Letter to the editor: National pride doesn’t need divisive talk

A letter looking at what it is to be a nation and what it means to be Canadian.

Editor:

Re: Arthur Topham letter, short-sighted opinion, Observer Feedback.

The word nation came to English from the Old French word nation, which in turn originated from the Latin word anti literally meaning “that which has been born.”

Canada is the first and only nation governing lands of North America which is not governed by the U.S.A. or Mexico.

In the context of the history of the indigenous people of the Americas, a confederacy may refer to a semi-permanent political and military alliance consisting of multiple nations (or “tribes”, “bands”, or “villages”) which maintained their separate leadership.

One of the most well-known is the Iroquois Confederacy, but there were many others during different eras and locations across North America: these include the Western Confederacy, Powhatan Confederacy, Seven Nations of Canada, Pontiac’s Confederacy, Illinois Confederation, Tecumseh’s Confederacy, Great Sioux Nation, Blackfoot Confederacy, Iron Confederacy and Council of Three Fires.

There never was a “first” national sea to sea nation separate from being citizens of Canada.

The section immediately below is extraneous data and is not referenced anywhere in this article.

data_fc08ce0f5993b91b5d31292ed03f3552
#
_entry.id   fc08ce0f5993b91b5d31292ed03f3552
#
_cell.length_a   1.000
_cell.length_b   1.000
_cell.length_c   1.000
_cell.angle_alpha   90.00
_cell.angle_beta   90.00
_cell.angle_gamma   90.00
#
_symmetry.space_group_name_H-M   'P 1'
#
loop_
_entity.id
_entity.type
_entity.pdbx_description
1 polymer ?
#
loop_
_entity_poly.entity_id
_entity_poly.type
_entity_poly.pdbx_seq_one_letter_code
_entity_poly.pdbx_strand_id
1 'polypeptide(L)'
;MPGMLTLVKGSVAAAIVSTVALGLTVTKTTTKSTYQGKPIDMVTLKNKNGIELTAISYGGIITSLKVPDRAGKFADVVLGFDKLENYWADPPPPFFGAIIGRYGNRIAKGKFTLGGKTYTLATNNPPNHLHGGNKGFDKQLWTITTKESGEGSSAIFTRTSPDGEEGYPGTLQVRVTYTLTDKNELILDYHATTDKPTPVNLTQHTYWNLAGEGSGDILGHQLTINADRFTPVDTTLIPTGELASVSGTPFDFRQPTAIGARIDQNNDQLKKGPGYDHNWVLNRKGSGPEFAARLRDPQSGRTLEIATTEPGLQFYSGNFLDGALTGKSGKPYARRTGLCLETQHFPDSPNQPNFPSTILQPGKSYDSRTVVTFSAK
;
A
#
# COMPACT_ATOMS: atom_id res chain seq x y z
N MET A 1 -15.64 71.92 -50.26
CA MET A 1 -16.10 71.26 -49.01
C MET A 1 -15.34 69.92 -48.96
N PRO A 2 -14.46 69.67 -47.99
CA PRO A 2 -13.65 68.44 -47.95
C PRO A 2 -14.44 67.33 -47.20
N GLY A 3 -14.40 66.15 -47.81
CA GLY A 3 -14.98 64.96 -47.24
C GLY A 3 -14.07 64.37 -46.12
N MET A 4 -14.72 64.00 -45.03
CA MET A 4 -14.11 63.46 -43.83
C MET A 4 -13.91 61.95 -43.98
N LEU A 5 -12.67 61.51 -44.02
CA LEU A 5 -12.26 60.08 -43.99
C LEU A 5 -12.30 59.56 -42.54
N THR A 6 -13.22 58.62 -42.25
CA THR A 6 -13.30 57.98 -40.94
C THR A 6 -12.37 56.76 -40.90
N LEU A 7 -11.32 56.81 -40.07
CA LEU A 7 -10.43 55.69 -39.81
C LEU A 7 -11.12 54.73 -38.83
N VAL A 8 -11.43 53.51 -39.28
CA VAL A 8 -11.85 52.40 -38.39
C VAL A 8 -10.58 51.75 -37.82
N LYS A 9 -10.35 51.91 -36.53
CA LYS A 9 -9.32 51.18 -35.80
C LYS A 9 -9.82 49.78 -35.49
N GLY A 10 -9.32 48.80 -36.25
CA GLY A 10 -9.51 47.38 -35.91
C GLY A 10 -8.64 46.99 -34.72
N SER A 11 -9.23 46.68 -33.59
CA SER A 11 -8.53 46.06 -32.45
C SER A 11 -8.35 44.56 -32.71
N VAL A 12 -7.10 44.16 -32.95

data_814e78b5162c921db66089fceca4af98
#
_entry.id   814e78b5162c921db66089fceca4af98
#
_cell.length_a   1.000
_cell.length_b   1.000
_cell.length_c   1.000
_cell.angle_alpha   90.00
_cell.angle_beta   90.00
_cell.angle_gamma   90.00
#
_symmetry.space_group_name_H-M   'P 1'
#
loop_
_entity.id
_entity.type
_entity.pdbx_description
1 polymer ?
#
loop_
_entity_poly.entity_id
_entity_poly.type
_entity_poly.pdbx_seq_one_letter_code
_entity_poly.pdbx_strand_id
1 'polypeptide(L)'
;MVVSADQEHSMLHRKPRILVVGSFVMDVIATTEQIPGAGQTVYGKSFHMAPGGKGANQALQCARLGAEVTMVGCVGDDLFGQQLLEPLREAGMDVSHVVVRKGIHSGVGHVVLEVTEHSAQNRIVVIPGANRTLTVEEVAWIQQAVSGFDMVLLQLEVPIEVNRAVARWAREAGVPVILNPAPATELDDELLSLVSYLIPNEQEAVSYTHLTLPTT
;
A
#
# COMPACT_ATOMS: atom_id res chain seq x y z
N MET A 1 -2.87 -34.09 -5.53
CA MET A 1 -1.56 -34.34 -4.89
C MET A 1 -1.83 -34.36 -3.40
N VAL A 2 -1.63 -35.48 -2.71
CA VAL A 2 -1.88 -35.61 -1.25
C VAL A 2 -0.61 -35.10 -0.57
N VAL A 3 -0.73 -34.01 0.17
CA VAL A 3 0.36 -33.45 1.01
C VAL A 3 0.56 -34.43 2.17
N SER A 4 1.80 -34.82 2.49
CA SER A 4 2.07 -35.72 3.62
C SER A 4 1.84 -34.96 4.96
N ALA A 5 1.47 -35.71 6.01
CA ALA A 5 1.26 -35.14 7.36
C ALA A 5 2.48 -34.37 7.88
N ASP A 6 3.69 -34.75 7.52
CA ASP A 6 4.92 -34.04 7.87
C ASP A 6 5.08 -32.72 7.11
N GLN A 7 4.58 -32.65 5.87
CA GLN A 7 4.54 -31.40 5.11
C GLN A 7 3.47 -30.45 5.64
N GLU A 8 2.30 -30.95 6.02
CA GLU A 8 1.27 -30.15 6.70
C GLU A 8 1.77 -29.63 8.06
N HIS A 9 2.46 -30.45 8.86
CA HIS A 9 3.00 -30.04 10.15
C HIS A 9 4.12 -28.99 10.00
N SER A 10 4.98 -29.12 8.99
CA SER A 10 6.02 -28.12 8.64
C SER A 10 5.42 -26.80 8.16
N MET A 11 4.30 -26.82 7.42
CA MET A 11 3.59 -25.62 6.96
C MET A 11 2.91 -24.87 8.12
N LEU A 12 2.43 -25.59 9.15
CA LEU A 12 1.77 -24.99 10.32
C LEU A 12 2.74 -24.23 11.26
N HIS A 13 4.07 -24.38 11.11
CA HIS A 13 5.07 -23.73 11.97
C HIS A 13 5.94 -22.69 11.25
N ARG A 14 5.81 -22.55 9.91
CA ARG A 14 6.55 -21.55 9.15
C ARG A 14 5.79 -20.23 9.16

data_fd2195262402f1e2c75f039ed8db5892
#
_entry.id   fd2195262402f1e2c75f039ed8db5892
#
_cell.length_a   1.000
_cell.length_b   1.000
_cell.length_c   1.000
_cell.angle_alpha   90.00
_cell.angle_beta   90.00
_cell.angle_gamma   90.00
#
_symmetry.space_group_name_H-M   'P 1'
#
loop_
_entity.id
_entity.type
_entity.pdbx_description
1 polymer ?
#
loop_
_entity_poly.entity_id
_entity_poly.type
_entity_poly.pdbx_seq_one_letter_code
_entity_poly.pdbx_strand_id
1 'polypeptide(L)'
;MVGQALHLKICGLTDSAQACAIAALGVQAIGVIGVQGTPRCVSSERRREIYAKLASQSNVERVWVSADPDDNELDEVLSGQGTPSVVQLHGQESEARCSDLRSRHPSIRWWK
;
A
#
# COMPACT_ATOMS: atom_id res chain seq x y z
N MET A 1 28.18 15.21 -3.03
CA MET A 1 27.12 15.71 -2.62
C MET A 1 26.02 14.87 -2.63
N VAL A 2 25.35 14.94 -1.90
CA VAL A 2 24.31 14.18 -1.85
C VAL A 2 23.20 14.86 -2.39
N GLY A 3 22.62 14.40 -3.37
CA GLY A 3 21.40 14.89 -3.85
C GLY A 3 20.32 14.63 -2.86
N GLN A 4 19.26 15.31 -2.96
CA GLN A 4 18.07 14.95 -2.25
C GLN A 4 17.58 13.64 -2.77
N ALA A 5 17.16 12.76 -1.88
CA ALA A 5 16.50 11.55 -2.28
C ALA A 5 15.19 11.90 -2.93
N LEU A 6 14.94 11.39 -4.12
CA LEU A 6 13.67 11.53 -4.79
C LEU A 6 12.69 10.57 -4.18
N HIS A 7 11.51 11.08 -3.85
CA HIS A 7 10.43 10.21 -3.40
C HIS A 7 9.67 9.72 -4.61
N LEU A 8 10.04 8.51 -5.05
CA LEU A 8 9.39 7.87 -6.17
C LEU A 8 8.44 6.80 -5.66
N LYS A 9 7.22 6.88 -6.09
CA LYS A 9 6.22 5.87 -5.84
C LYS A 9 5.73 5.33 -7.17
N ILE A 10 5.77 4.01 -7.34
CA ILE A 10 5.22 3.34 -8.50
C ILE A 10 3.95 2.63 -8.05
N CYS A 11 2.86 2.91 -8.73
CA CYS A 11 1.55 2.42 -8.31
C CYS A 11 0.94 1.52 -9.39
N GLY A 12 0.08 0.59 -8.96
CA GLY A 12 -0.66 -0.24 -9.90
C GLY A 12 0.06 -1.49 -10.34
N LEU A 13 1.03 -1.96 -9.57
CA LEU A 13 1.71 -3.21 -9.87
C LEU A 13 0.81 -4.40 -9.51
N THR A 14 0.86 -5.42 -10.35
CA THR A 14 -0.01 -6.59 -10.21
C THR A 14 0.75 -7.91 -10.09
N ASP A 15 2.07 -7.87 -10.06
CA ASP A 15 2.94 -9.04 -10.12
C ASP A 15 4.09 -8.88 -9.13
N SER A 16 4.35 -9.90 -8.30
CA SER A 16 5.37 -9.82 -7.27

The United States of America redress to its indigenous peoples as Native Americans just as Canada should have rightfully referred to its indigenous peoples as Native Canadians and NOT First Nations.

Political expediency and political ignorance led to the motivated politicians and native Canadians who seek to win policy approvals through entitlement.

The very use of the cleverly contrived native branding seems to me, has led to political malaise.

We are not second class citizens as the brand implies.

I am a natural born, first Canadian and I, like everyone else who has citizenship, pay taxes, recognize the national confederation of Canada, Canadian legislation and elected governments federally, provincially and municipally.

Anyone, including the Parti Quebecois or the native groups who claim they are a nation separate from Canada, should be (I have to say it) drummed out of authority as dissenters.

Anyone who doesn’t pay their share of taxes in return for a share of our equalizaton payments in the common good of Canadians should be admonished.

Our national pride doesn’t need any more divisive talk nor attempts at controversial branding.

We should talk only as Canadians first.

Shocking to think all about how we’re going to celebrate our 150th birthday in 2017 as a proud, unified, nation. Will we be separated by talk again?

No! We are all First, Canadians.

James Ford

Vancouver

 

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